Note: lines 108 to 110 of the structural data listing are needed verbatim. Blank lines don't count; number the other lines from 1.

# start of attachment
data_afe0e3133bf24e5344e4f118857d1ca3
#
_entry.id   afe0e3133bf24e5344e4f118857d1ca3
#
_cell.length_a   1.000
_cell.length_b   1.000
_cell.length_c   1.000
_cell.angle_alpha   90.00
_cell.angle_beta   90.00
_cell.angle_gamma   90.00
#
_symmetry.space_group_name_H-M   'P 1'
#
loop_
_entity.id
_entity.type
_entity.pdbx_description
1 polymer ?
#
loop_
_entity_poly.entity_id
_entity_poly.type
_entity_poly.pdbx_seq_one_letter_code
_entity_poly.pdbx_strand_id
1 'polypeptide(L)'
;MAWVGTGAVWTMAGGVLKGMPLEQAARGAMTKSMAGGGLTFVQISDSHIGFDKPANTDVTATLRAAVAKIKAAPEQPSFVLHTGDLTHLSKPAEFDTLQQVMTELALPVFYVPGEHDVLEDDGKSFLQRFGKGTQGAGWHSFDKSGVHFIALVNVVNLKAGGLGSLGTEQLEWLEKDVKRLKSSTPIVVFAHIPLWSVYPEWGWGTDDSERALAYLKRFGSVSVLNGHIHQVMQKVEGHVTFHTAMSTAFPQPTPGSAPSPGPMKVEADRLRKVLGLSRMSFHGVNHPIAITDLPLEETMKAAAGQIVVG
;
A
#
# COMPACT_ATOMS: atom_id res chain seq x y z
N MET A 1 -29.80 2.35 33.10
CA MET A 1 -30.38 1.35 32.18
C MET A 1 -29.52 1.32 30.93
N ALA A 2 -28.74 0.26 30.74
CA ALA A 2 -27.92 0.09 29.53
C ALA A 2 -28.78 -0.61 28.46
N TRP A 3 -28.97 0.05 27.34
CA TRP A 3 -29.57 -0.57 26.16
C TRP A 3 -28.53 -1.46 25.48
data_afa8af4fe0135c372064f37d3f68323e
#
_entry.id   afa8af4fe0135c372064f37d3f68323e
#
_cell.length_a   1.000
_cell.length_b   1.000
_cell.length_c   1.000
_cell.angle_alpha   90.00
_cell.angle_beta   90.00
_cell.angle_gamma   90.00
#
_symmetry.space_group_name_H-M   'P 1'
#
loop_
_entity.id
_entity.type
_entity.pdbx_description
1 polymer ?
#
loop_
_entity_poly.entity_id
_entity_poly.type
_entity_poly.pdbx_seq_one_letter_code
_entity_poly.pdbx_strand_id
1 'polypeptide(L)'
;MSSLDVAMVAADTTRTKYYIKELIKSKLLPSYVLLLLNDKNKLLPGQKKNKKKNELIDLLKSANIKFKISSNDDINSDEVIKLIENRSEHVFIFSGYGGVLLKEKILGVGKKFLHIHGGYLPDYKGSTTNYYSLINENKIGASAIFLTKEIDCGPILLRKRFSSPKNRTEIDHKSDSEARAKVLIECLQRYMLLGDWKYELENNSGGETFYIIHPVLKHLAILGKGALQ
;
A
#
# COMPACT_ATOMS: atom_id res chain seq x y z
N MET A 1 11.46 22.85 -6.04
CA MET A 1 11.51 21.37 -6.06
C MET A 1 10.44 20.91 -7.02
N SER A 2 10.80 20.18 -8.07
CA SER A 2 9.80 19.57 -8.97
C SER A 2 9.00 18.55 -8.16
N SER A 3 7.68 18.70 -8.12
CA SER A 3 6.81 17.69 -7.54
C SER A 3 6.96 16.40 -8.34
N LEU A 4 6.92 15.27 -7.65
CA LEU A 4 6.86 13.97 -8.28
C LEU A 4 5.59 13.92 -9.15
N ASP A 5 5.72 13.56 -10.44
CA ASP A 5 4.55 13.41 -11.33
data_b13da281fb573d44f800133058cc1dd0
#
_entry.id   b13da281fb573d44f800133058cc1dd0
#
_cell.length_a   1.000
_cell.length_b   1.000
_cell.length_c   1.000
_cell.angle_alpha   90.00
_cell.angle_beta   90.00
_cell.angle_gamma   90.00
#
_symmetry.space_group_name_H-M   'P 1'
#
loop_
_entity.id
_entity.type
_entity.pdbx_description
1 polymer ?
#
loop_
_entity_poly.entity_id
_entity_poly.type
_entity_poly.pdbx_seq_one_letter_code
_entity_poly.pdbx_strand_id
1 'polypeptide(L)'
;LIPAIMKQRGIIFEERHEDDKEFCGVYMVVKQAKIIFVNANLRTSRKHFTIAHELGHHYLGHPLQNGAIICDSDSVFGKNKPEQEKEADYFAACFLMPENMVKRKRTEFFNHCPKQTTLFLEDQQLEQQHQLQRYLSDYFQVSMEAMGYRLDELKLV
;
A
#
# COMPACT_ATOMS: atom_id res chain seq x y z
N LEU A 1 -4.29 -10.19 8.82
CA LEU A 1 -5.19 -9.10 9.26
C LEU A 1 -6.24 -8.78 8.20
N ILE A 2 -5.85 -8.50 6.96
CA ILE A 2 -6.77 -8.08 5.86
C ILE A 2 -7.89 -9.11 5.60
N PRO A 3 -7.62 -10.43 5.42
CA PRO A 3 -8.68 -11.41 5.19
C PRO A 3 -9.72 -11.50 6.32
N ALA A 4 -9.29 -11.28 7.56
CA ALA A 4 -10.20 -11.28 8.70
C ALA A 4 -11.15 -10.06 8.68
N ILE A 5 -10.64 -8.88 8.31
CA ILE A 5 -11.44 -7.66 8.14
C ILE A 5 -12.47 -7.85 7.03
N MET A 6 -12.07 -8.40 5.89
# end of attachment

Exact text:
1 'polypeptide(L)'
;LIPAIMKQRGIIFEERHEDDKEFCGVYMVVKQAKIIFVNANLRTSRKHFTIAHELGHHYLGHPLQNGAIICDSDSVFGKNKPEQEKEADYFAACFLMPENMVKRKRTEFFNHCPKQTTLFLEDQQLEQQHQLQRYLSDYFQVSMEAMGYRLDELKLV
;